DEA Agents Raid San Francisco Medical Marijuana Club, Confiscate Plants
Drug Enforcement Administration agents yesterday raided the Sixth Street Harm Reduction Center, a San Francisco medicinal marijuana club, confiscating computers, paperwork, a pound of marijuana and 630 plants, the San Jose Mercury News reports. The agents also served seven other search warrants, arrested three men and confiscated a total of 8,300 marijuana plants (Reed, San Jose Mercury News, 2/12). The three men arrested, including the center's director and a High Times magazine columnist, were charged with cultivating more than 100 marijuana plants and maintaining a location to grow the drug. The arrests came about 12 hours before DEA Administrator Asa Hutchinson spoke yesterday at the city's Commonwealth Club (Zamora/Pena, San Francisco Chronicle, 2/13). Hutchinson addressed the DEA's role in drug enforcement and "specifically the legalization of marijuana for medicinal uses." He said, "We have to enforce the law. Science has told us so far there's no medicinal benefit for smoking marijuana" (Mason, AP/Contra Costa Times, 2/13). But DEA spokesperson Richard Meyer said the timing of the raids and Hutchinson's speech "was a coincidence," adding, "We wouldn't put the lives of our agents at risk just to impress an administrator" (San Jose Mercury News, 2/12).
In 1996, California voters passed Proposition 215, making California the first state in the country to approve the use of marijuana to relieve pain associated with chronic illnesses such as cancer and AIDS. But in May 2001, the U.S. Supreme Court upheld a court injunction that barred the selling of medical marijuana, ruling that, under a 1970 federal law, marijuana has no medical benefits and cannot be prescribed by doctors (California Healthline, 1/9). Medical marijuana proponents "sharply den[ounced]" yesterday's raids, calling them a "poor-taste publicity stunt" (San Jose Mercury News, 2/12). Jeff Jones, head of the Oakland Cannabis Buyers Cooperative, said, "At a time when everyone is on alert for terrorism, the DEA has decided to go after chronically ill people who use marijuana" (San Francisco Chronicle, 2/13).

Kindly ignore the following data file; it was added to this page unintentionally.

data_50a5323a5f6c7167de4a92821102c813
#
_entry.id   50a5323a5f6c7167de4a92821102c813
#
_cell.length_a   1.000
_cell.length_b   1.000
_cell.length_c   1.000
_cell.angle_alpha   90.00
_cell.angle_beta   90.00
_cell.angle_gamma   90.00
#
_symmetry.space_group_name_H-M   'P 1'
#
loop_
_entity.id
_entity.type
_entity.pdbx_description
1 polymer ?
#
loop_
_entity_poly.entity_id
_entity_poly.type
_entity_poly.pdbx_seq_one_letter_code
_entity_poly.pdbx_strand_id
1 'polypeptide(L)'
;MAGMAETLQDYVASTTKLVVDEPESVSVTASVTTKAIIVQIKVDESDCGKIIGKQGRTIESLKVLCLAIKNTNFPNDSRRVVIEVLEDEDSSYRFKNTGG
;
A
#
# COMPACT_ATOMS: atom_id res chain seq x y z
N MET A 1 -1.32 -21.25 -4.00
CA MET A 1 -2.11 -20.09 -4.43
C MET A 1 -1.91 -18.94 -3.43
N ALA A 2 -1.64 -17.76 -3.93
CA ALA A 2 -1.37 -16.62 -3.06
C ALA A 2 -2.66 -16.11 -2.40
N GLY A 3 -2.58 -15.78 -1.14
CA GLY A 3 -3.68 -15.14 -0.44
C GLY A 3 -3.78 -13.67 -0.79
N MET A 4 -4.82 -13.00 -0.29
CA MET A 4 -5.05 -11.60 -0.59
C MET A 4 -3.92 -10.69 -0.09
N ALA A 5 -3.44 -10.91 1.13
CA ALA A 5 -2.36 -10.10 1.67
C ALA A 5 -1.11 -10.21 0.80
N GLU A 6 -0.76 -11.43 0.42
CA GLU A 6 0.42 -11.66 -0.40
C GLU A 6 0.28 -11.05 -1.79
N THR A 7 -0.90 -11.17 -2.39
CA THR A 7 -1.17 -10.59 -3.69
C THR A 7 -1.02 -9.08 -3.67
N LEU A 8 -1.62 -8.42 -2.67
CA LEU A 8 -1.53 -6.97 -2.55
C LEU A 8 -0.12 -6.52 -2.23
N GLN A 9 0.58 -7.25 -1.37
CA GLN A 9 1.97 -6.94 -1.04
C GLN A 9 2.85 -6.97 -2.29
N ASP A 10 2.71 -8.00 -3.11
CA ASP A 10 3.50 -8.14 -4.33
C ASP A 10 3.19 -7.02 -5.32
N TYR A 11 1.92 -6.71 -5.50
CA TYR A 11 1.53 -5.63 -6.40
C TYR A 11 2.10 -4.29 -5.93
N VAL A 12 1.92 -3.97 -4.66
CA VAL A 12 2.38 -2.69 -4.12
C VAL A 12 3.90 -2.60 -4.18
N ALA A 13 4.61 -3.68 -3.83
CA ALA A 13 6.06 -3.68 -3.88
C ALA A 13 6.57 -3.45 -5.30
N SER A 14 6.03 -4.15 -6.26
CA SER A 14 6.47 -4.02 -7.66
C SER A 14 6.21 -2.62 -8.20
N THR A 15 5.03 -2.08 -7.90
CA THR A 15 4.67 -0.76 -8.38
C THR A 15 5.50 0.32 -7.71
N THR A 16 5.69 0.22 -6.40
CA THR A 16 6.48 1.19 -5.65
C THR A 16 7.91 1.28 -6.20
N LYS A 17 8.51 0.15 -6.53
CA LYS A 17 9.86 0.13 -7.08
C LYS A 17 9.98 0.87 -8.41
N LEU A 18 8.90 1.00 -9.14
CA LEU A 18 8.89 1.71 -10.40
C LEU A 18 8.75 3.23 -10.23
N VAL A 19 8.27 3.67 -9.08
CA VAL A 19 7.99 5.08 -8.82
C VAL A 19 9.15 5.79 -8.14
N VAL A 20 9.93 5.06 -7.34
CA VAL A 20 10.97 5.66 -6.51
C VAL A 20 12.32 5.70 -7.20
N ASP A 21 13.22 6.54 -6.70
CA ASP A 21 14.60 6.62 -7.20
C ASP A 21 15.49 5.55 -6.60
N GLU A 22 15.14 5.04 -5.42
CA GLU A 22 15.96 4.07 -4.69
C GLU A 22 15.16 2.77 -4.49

In other medical marijuana news, the San Diego City Council yesterday voted 7-2 in favor of implementing an identification card program that will permit "sick people or those who care for them ... to carry up to one ounce of marijuana" for medicinal purposes, the San Diego Union-Tribune reports. The program, which was put together and will be funded by a citizens Medical Cannabis Task Force, will cost $20,000 to $30,000 and will include a 24-hour hotline to allow police to verify the identification cards. Cardholders caught with more than one ounce of the drug would have to prove to police their need for extra marijuana. As the card program would directly violate federal law on marijuana use, however, council member Brian Maienschein, who voted against it, said it is "improper" for the council to issue ID cards "until the courts resolve a conflict between state and federal" court rulings (Huard, San Diego Union-Tribune, 2/13).This is part of the California Healthline Daily Edition, a summary of health policy coverage from major news organizations. Sign up for an email subscription.